KATHMANDU, FEBRUARY 20
As Nepal prepares to make its laws compatible with the Palermo Protocol that supplements the UN Convention against Transnational Organised Crime, the country must stipulate in the new anti-Human Trafficking law that human trafficking crimes will be crimes of moral turpitude.
Section 22 of the current Human Trafficking and Transportation Control Act, 2007 only states that while framing a charge sheet for an offence under this Act, the concerned public prosecutor may claim that the accused has committed an offence of moral turpitude. This means government attorneys may or may not claim that the accused has committed such an offence. Lawyers believe that unless the law clearly declares that human trafficking crimes are crimes of moral turpitude, it cannot create enough deterrence in society.
Executive Director of Forum for Women, Law and Development Sabin Shrestha said in most of the cases, government attorneys, while filing charge sheet under anti-human trafficking law, did not claim that the accused had committed an offence of moral turpitude.
Advocate Shrestha said declaring human trafficking a crime of moral turpitude could create disqualification from government jobs, political appointments and representation in elected bodies. "Imposing jail term and fines alone are not enough to deter criminals from engaging in human trafficking. They must know that if they commit such heinous crime, they will not be eligible to contest elections or apply for government jobs," he added.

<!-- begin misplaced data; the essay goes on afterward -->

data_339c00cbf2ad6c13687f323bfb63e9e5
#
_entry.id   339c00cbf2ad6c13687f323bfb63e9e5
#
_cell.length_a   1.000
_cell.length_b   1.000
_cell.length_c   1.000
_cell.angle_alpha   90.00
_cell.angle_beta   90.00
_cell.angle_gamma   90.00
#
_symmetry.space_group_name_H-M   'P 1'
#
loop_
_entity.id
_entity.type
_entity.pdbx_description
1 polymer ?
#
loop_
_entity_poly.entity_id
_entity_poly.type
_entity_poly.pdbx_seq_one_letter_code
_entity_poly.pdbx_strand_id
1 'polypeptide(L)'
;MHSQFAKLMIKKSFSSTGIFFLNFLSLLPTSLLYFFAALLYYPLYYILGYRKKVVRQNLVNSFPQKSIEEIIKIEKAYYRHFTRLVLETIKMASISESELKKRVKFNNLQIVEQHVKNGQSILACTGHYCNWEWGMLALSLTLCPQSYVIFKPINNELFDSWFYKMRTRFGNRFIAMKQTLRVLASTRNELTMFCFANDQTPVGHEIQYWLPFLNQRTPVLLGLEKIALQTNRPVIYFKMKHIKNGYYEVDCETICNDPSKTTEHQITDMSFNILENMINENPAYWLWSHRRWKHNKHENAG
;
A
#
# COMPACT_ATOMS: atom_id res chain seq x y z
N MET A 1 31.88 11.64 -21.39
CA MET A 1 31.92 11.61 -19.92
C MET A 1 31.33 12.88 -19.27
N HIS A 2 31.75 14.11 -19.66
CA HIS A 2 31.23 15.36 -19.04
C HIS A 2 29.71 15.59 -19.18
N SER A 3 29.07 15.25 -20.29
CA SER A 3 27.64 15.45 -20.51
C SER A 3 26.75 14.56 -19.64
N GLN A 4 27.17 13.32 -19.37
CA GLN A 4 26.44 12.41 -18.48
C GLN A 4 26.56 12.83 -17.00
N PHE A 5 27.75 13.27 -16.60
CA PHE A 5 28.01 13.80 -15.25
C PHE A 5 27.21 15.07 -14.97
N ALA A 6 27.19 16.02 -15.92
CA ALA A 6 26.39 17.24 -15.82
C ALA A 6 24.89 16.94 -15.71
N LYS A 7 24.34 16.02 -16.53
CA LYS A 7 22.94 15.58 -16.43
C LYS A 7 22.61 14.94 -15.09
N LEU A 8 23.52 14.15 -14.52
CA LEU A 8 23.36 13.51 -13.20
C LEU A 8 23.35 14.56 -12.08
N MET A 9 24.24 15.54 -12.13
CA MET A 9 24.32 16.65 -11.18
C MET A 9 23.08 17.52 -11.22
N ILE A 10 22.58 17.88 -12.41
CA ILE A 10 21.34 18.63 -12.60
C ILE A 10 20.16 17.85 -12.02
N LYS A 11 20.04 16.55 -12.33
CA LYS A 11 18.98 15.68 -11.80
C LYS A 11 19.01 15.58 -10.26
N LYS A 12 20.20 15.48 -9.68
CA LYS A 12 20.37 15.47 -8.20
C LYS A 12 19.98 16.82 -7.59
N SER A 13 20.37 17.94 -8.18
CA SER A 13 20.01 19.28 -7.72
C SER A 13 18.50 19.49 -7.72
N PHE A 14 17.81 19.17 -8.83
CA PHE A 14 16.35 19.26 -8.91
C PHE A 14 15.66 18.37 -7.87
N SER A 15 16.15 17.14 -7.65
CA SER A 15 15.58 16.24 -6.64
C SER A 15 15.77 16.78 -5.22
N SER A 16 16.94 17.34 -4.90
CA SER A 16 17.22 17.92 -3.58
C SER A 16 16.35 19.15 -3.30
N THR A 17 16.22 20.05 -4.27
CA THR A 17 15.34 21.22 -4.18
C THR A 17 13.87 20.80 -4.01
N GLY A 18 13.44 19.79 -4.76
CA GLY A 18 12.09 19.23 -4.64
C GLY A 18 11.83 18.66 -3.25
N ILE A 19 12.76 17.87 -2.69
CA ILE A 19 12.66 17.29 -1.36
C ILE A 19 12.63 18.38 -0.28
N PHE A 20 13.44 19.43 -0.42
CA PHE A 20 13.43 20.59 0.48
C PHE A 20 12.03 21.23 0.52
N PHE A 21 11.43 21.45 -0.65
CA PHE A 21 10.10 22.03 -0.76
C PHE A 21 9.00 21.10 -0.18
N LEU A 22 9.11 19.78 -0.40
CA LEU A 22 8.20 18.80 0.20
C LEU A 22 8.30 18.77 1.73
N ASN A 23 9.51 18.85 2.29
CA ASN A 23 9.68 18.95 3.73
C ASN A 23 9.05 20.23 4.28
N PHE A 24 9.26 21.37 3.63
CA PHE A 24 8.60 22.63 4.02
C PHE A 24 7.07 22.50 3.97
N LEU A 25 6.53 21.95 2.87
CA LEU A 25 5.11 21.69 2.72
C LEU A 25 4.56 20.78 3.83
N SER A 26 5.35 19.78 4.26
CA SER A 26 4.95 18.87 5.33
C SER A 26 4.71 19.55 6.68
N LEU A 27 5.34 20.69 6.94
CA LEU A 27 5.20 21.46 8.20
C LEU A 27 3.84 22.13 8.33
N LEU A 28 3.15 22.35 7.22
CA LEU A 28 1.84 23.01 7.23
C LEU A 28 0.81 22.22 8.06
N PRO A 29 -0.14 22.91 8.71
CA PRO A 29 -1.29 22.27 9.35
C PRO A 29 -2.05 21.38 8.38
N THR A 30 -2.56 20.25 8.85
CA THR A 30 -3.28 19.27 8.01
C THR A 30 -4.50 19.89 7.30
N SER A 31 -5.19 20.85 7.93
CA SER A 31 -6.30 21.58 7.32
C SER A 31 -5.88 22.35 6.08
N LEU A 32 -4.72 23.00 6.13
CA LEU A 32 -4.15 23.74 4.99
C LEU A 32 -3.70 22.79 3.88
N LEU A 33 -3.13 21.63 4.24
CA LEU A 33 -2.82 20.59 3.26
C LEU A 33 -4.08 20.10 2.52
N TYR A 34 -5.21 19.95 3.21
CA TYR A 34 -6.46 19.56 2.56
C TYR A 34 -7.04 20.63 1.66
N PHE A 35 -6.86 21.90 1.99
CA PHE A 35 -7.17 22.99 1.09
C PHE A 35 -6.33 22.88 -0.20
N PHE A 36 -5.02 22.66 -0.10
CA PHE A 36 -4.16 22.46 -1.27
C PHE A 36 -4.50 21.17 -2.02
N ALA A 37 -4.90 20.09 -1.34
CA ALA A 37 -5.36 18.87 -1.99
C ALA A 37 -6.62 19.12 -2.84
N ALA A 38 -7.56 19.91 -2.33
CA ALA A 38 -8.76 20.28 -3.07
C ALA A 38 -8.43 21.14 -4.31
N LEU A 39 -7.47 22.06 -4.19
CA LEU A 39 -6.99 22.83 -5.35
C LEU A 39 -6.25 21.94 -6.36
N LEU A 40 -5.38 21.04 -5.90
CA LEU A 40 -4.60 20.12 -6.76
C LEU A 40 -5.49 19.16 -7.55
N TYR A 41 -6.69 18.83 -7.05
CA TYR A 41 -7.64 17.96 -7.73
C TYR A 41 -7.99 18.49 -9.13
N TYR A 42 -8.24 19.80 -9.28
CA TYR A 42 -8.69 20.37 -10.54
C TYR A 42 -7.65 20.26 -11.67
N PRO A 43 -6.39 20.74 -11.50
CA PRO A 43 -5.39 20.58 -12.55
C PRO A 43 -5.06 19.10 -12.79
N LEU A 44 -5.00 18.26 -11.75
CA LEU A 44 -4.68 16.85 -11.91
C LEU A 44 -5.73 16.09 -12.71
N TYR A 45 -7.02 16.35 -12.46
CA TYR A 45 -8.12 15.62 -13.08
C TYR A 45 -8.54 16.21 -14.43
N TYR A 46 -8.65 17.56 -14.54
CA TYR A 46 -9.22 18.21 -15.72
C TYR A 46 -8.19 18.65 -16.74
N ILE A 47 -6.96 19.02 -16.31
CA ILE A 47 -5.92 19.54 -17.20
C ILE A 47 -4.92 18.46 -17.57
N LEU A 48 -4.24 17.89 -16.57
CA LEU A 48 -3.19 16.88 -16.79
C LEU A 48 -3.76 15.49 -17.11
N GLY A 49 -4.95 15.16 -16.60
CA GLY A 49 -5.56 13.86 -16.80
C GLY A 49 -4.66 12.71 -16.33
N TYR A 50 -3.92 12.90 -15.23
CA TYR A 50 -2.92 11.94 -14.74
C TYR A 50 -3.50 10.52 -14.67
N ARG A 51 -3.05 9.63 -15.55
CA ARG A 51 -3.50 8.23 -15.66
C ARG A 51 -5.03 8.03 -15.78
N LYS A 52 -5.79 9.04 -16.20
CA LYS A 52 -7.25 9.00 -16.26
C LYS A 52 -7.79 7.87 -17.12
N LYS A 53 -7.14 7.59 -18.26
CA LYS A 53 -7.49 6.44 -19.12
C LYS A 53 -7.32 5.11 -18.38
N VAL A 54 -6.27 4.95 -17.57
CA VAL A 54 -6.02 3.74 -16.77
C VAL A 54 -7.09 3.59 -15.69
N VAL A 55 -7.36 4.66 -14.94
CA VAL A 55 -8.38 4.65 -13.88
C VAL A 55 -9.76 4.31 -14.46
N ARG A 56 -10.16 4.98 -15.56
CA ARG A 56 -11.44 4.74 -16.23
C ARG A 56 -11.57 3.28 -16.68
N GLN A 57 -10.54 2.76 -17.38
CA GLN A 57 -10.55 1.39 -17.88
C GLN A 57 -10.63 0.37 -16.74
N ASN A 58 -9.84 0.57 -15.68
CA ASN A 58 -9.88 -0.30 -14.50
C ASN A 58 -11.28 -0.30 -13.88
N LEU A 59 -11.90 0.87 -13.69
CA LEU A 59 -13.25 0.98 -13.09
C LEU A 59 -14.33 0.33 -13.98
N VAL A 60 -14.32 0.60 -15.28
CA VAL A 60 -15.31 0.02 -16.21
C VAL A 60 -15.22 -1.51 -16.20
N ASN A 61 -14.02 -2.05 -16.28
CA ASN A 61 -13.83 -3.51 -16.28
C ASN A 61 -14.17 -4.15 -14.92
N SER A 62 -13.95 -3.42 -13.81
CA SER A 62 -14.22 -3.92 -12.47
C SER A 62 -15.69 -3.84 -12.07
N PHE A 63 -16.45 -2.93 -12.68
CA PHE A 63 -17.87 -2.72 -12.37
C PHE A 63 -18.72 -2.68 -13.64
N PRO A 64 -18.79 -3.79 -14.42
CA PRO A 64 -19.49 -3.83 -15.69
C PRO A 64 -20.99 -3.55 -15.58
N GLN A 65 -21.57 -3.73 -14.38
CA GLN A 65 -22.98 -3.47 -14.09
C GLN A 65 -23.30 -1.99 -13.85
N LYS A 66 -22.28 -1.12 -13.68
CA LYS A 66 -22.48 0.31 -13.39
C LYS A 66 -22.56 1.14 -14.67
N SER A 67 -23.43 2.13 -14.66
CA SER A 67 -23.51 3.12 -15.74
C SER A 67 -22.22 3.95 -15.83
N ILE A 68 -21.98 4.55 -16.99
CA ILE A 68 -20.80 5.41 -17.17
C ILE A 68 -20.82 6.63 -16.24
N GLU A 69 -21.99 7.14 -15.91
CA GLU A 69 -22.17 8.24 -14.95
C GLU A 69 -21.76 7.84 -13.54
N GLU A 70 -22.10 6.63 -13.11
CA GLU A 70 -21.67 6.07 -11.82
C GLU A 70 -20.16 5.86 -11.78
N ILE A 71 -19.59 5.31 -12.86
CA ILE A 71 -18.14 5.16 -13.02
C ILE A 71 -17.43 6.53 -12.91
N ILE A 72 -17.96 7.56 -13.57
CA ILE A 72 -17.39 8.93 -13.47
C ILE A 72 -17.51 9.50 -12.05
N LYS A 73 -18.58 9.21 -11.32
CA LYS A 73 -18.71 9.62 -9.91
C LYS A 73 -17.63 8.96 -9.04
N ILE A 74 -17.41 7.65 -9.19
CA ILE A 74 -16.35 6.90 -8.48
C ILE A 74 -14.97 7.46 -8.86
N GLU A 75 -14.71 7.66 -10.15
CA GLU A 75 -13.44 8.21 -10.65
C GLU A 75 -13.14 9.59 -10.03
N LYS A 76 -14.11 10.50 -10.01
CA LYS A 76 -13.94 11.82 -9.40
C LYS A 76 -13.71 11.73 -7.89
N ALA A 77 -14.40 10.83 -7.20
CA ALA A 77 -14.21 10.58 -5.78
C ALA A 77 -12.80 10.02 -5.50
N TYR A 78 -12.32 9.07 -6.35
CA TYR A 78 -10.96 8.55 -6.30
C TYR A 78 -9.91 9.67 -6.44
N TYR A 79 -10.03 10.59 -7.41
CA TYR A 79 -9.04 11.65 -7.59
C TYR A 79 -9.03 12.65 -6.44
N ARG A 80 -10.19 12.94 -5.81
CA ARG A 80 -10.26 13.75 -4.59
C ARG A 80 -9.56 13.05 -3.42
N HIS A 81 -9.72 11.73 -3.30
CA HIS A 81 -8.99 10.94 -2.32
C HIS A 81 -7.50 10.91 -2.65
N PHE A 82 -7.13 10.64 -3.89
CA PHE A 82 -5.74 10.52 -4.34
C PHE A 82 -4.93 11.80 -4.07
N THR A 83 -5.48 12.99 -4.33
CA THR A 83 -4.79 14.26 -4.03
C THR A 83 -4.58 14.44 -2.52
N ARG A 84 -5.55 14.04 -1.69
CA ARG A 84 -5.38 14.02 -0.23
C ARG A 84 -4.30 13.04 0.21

Shrestha said the legislature needed to clearly state in the new anti-human trafficking law that human trafficking crime would be deemed a crime involving moral turpitude.
Spokesperson for the Office of the Attorney General Sanjeeb Raj Regmi said government attorneys were claiming in the charge sheet filed under anti-human trafficking law that the accused had committed a crime of moral turpitude, but the court was not ruling in favour of the government attorneys' claim.
"In some cases where the courts have not ruled in our favour, we have filed appeals in the higher court. I hope that the apex court will make things clear about human trafficking being a crime of moral turpitude,"
Regmi said and added, "The Supreme Court had ruled that rape was a crime of moral turpitude. Human trafficking is as heinous a crime as rape and therefore, lawmakers should clearly state in the new anti-trafficking law that it is a crime of moral turpitude."
Regmi added that the new Children's Act had clearly stated that violence against children and crime of sexual assault against children were crimes of moral turpitude.
Section 15 (1) (d) of the Human Trafficking and Transportation (Control) Act, imposes one month to three months imprisonment and a fine of Rs 2,000 to 5,000 for a person who is engaged in prostitution.
Executive Director of FWLD Sabin Shrestha said Organised Crime Prevention Act had not listed the crime of human trafficking under its list because some of the provisions in the Act carried less than one year jail term.
According to him, the crime of prostitution should be excluded from human trafficking and dealt with in separate laws and then only would it be possible for lawmakers to list crimes under anti-human trafficking laws as crimes of moral turpitude.
A version of this article appears in the print on February 21, 2021, of The Himalayan Times.